A Commentary, Critical, Practical, and Explanatory on the Old and New Testaments, by Robert Jamieson, A.R. Fausset and David Brown  at sacred-texts.com
pro 27:1(Pro. 27:1-27)
Do not confide implicitly in your plans (Pro 16:9; Pro 19:21; Jam 4:13-15).
pro 27:2Avoid self-praise.
pro 27:3heavy--The literal sense of "heavy," applied to material subjects, illustrates its figurative, "grievous," applied to moral.
a fool's wrath--is unreasonable and excessive.
pro 27:4envy--or, "jealousy" (compare Margin; Pro 6:34), is more unappeasable than the simpler bad passions.
pro 27:5secret love--not manifested in acts is useless; and even, if its exhibition by rebukes wounds us, such love is preferable to the frequent (compare Margin), and hence deceitful, kisses of an enemy.
pro 27:7The luxury of wealth confers less happiness than the healthy appetite of labor.
pro 27:8Such are not only out of place, but out of duty and in danger.
pro 27:9rejoice the heart--the organ of perceiving what pleases the senses.
sweetness . . . counsel--or, "wise counsel is also pleasing."
pro 27:10Adhere to tried friends. The ties of blood may be less reliable than those of genuine friendship.
pro 27:11The wisdom of children both reflects credit on parents and contributes to their aid in difficulties.
pro 27:12(Compare Pro 20:16; Pro 22:3).
pro 27:14Excessive zeal in praising raises suspicions of selfishness.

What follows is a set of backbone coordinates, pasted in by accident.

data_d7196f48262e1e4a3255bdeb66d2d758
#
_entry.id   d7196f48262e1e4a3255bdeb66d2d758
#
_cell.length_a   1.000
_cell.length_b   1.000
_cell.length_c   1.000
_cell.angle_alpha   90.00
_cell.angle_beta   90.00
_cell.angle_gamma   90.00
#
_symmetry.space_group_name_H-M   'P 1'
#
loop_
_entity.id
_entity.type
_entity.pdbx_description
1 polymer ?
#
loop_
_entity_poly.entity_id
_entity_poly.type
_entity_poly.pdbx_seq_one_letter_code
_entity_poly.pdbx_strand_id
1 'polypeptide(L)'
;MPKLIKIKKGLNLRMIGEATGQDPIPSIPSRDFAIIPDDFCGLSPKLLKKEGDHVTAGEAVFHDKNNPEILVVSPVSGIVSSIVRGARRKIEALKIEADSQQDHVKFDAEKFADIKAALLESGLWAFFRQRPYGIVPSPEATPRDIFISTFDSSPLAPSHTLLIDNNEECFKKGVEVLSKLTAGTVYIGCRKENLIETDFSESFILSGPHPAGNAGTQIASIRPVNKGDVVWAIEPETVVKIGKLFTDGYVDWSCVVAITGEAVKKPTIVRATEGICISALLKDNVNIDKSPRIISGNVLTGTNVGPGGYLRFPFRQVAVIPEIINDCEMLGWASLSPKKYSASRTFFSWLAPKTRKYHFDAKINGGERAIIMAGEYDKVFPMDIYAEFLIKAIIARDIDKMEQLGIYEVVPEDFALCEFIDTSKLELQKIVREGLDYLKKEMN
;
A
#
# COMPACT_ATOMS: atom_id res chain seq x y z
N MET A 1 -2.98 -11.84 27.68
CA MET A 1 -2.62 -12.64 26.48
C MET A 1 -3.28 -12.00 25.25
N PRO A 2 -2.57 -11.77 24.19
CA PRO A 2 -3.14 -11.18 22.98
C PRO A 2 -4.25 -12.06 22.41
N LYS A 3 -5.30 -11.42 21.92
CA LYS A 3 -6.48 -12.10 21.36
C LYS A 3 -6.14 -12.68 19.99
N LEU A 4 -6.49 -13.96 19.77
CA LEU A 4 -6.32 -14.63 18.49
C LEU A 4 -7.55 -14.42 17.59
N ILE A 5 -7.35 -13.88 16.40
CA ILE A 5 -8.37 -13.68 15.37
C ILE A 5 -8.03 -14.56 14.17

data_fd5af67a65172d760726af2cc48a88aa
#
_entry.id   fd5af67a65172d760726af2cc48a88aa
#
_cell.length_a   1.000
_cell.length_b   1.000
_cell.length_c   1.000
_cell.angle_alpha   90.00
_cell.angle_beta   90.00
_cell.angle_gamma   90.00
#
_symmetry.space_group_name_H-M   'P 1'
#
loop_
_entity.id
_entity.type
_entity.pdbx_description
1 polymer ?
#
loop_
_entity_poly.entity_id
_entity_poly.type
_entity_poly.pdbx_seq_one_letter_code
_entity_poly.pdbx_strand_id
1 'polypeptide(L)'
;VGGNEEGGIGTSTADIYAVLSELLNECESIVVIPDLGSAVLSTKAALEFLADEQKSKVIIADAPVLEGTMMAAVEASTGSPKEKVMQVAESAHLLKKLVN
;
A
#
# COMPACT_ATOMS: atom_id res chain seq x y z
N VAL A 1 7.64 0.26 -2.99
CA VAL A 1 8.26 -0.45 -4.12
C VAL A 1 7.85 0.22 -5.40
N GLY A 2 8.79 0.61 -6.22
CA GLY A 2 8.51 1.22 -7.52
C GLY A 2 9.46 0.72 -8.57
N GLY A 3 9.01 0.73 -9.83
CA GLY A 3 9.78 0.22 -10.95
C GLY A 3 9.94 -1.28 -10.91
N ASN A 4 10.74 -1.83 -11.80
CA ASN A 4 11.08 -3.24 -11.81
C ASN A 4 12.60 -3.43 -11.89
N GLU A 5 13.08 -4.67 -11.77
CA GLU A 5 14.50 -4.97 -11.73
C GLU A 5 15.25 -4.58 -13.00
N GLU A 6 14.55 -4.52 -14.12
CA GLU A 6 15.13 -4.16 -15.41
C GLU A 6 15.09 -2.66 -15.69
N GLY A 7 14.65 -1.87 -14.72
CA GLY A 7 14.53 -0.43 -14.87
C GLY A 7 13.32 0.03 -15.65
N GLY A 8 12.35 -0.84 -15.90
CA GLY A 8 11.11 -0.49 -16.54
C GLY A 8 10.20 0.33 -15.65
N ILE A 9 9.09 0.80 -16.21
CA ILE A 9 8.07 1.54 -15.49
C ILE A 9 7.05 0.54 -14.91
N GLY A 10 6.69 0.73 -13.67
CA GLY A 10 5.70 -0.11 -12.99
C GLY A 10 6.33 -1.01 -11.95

pro 27:15(Compare Pro 19:13).
very . . . day--literally, "a day of showers."
pro 27:16hideth--or, "restrains" (that is, tries to do it); is as fruitless an effort, as that of holding the wind.
the ointment of his right hand--the organ of power (Psa 17:7; Psa 18:35). His right hand endeavors to repress perfume, but vainly. Some prefer: "His right hand comes on oil," that is, "cannot take hold." Such a woman cannot be tamed.
pro 27:17a man sharpeneth . . . friend--that is, conversation promotes intelligence, which the face exhibits.
pro 27:18Diligence secures a reward, even for the humble servant.
pro 27:19We may see our characters in the developed tempers of others.
pro 27:20Men's cupidity is as insatiable as the grave.
pro 27:21Praise tests character.
a man to his praise--according to his praise, as he bears it. Thus vain men seek it, weak men are inflated by it, wise men disregard it, &c.
pro 27:22The obstinate wickedness of such is incurable by the heaviest inflictions.
pro 27:23flocks--constituted the staple of wealth. It is only by care and diligence that the most solid possessions can be perpetuated (Pro 23:5).
pro 27:25The fact that providential arrangements furnish the means of competence to those who properly use them is another motive to diligence (compare Psa 65:9-13).
The hay appeareth--literally, "Grass appeareth" (Job 40:15; Psa 104:14).
pro 27:27household--literally, "house," the family (Act 16:15; Co1 1:16).